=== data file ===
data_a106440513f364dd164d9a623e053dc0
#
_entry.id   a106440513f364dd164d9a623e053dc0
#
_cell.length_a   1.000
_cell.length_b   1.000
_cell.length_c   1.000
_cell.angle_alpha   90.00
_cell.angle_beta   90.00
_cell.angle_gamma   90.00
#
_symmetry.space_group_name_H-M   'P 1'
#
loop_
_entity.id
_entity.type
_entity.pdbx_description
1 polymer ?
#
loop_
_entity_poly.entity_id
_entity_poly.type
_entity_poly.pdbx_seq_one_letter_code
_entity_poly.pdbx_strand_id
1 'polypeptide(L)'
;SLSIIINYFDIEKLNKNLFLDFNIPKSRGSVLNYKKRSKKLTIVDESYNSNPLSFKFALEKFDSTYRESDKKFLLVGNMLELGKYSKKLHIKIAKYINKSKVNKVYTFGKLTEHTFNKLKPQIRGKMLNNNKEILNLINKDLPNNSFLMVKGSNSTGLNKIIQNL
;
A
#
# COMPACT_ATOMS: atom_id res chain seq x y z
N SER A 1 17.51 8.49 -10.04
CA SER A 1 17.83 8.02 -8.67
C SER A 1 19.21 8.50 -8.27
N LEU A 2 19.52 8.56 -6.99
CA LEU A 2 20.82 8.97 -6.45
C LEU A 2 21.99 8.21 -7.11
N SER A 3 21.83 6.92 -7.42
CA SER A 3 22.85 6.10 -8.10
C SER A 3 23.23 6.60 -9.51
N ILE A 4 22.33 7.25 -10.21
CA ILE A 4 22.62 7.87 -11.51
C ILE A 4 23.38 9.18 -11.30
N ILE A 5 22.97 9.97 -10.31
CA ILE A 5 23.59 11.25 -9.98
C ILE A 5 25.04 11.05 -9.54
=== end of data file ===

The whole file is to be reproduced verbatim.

data_a106440513f364dd164d9a623e053dc0
#
_entry.id   a106440513f364dd164d9a623e053dc0
#
_cell.length_a   1.000
_cell.length_b   1.000
_cell.length_c   1.000
_cell.angle_alpha   90.00
_cell.angle_beta   90.00
_cell.angle_gamma   90.00
#
_symmetry.space_group_name_H-M   'P 1'
#
loop_
_entity.id
_entity.type
_entity.pdbx_description
1 polymer ?
#
loop_
_entity_poly.entity_id
_entity_poly.type
_entity_poly.pdbx_seq_one_letter_code
_entity_poly.pdbx_strand_id
1 'polypeptide(L)'
;SLSIIINYFDIEKLNKNLFLDFNIPKSRGSVLNYKKRSKKLTIVDESYNSNPLSFKFALEKFDSTYRESDKKFLLVGNMLELGKYSKKLHIKIAKYINKSKVNKVYTFGKLTEHTFNKLKPQIRGKMLNNNKEILNLINKDLPNNSFLMVKGSNSTGLNKIIQNL
;
A
#
# COMPACT_ATOMS: atom_id res chain seq x y z
N SER A 1 17.51 8.49 -10.04
CA SER A 1 17.83 8.02 -8.67
C SER A 1 19.21 8.50 -8.27
N LEU A 2 19.52 8.56 -6.99
CA LEU A 2 20.82 8.97 -6.45
C LEU A 2 21.99 8.21 -7.11
N SER A 3 21.83 6.92 -7.42
CA SER A 3 22.85 6.10 -8.10
C SER A 3 23.23 6.60 -9.51
N ILE A 4 22.33 7.25 -10.21
CA ILE A 4 22.62 7.87 -11.51
C ILE A 4 23.38 9.18 -11.30
N ILE A 5 22.97 9.97 -10.31
CA ILE A 5 23.59 11.25 -9.98
C ILE A 5 25.04 11.05 -9.54